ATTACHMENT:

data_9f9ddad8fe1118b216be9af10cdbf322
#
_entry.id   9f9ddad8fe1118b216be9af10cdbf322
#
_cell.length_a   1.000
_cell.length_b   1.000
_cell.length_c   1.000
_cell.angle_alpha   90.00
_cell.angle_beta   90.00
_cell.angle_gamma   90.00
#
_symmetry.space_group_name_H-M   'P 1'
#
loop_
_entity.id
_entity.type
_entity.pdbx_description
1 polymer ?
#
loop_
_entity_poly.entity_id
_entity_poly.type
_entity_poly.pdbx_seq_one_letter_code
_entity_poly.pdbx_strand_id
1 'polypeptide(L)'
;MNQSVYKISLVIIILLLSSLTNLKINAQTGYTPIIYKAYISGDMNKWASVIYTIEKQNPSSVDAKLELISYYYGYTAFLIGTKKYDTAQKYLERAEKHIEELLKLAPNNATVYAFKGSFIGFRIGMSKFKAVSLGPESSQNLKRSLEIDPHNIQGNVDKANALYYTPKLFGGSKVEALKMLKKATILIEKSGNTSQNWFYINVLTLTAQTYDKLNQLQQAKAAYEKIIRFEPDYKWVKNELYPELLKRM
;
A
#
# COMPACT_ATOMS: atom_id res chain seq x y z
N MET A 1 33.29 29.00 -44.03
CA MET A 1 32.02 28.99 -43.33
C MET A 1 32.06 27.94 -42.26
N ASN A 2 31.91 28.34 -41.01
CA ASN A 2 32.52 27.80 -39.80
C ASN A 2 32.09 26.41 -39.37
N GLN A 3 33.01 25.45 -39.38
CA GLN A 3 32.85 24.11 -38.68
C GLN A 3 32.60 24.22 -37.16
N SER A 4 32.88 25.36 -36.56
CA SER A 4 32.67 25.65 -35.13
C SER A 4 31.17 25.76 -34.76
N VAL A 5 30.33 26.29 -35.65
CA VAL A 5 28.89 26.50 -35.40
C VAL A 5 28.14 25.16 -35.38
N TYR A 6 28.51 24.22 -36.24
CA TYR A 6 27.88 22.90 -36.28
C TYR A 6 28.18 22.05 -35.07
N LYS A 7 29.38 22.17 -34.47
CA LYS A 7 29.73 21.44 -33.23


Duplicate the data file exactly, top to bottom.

data_9f9ddad8fe1118b216be9af10cdbf322
#
_entry.id   9f9ddad8fe1118b216be9af10cdbf322
#
_cell.length_a   1.000
_cell.length_b   1.000
_cell.length_c   1.000
_cell.angle_alpha   90.00
_cell.angle_beta   90.00
_cell.angle_gamma   90.00
#
_symmetry.space_group_name_H-M   'P 1'
#
loop_
_entity.id
_entity.type
_entity.pdbx_description
1 polymer ?
#
loop_
_entity_poly.entity_id
_entity_poly.type
_entity_poly.pdbx_seq_one_letter_code
_entity_poly.pdbx_strand_id
1 'polypeptide(L)'
;MNQSVYKISLVIIILLLSSLTNLKINAQTGYTPIIYKAYISGDMNKWASVIYTIEKQNPSSVDAKLELISYYYGYTAFLIGTKKYDTAQKYLERAEKHIEELLKLAPNNATVYAFKGSFIGFRIGMSKFKAVSLGPESSQNLKRSLEIDPHNIQGNVDKANALYYTPKLFGGSKVEALKMLKKATILIEKSGNTSQNWFYINVLTLTAQTYDKLNQLQQAKAAYEKIIRFEPDYKWVKNELYPELLKRM
;
A
#
# COMPACT_ATOMS: atom_id res chain seq x y z
N MET A 1 33.29 29.00 -44.03
CA MET A 1 32.02 28.99 -43.33
C MET A 1 32.06 27.94 -42.26
N ASN A 2 31.91 28.34 -41.01
CA ASN A 2 32.52 27.80 -39.80
C ASN A 2 32.09 26.41 -39.37
N GLN A 3 33.01 25.45 -39.38
CA GLN A 3 32.85 24.11 -38.68
C GLN A 3 32.60 24.22 -37.16
N SER A 4 32.88 25.36 -36.56
CA SER A 4 32.67 25.65 -35.13
C SER A 4 31.17 25.76 -34.76
N VAL A 5 30.33 26.29 -35.65
CA VAL A 5 28.89 26.50 -35.40
C VAL A 5 28.14 25.16 -35.38
N TYR A 6 28.51 24.22 -36.24
CA TYR A 6 27.88 22.90 -36.28
C TYR A 6 28.18 22.05 -35.07
N LYS A 7 29.38 22.17 -34.47
CA LYS A 7 29.73 21.44 -33.23